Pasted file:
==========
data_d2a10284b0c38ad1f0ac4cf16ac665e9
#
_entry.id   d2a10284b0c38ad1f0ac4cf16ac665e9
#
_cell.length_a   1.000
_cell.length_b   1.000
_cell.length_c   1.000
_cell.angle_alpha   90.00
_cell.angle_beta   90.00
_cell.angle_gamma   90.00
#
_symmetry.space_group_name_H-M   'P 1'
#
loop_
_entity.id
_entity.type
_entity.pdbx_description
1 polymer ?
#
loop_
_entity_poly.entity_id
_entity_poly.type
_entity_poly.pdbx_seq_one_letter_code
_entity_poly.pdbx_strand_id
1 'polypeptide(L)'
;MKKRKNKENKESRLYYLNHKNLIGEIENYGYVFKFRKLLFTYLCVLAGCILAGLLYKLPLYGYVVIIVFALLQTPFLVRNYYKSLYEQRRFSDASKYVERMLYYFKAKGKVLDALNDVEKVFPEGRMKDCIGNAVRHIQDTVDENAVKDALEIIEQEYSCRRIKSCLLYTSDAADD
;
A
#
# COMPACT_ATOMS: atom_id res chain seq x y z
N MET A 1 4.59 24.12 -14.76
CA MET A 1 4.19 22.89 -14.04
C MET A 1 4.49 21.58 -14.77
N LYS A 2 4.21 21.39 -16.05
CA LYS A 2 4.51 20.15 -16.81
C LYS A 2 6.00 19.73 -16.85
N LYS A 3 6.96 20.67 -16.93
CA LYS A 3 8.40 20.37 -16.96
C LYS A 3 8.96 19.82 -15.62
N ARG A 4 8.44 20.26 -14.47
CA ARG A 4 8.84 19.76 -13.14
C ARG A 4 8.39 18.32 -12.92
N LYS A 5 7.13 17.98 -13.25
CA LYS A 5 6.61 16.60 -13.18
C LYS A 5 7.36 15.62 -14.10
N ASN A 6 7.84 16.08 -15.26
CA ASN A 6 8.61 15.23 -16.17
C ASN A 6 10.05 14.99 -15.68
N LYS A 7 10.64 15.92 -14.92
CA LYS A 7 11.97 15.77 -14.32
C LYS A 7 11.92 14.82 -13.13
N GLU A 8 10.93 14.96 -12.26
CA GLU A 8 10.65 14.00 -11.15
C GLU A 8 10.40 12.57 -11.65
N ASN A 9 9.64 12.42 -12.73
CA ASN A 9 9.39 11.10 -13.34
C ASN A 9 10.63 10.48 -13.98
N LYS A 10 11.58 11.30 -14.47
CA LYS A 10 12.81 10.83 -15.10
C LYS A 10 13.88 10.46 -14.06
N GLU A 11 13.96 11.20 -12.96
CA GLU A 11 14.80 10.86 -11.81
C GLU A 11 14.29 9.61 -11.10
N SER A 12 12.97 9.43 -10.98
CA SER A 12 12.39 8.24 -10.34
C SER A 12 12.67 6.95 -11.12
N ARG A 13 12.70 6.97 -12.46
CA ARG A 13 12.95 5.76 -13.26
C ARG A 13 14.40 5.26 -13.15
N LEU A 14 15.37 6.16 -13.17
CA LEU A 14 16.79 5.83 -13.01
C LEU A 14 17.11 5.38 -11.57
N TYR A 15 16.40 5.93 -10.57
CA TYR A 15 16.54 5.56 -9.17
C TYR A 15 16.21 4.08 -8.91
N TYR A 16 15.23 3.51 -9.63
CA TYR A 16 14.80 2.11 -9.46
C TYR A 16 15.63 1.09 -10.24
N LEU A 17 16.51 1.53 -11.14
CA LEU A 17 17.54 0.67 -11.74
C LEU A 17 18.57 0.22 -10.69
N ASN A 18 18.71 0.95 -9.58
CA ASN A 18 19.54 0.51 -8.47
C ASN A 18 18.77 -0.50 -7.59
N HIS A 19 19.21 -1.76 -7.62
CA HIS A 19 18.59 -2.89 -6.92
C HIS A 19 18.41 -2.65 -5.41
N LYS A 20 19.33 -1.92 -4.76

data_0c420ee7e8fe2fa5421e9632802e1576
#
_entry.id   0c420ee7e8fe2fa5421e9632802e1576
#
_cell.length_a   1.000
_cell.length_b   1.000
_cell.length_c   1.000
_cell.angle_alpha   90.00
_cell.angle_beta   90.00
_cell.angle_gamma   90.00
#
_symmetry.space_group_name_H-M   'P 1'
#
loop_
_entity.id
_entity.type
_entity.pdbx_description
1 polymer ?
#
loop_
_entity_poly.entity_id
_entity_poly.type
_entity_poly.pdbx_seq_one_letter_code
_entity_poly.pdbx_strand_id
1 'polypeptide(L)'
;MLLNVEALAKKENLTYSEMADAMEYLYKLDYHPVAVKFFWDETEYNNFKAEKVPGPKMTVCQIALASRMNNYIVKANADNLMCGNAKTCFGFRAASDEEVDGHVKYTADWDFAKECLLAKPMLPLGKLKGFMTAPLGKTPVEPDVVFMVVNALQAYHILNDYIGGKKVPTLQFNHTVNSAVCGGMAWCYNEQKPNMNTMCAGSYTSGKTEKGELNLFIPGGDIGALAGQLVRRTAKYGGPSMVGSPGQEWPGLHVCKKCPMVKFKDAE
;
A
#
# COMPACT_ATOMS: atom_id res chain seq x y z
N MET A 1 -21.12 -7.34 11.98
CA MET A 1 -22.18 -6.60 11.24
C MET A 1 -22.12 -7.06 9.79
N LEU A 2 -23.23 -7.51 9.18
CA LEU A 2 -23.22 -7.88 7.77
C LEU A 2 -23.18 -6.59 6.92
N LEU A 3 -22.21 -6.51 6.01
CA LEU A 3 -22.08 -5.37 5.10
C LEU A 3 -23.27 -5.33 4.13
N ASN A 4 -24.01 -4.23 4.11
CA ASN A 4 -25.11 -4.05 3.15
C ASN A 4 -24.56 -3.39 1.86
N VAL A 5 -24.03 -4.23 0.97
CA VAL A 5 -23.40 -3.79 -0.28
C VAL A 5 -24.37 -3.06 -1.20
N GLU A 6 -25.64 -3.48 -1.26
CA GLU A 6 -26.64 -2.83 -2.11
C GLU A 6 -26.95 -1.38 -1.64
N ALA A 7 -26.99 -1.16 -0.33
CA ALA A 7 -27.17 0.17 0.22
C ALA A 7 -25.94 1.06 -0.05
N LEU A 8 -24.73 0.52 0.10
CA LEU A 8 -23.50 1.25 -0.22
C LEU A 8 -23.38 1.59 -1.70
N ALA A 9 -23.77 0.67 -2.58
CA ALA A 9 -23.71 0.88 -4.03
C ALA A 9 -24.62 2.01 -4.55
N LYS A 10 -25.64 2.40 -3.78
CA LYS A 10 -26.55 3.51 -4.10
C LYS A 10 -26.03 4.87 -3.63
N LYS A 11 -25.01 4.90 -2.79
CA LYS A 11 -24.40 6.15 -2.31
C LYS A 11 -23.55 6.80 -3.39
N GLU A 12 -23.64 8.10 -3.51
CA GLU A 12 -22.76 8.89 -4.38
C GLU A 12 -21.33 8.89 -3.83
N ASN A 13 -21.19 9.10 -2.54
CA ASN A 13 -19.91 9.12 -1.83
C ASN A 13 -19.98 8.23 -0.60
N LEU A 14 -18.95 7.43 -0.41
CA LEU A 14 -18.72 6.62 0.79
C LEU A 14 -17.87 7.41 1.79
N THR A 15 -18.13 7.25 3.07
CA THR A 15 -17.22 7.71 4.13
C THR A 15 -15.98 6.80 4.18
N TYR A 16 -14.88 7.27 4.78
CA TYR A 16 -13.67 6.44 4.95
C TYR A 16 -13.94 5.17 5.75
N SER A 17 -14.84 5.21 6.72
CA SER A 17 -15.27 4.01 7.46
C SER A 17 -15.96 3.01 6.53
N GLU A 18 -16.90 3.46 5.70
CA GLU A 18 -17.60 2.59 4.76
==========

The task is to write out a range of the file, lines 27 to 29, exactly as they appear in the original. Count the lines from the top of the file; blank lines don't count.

;
A
#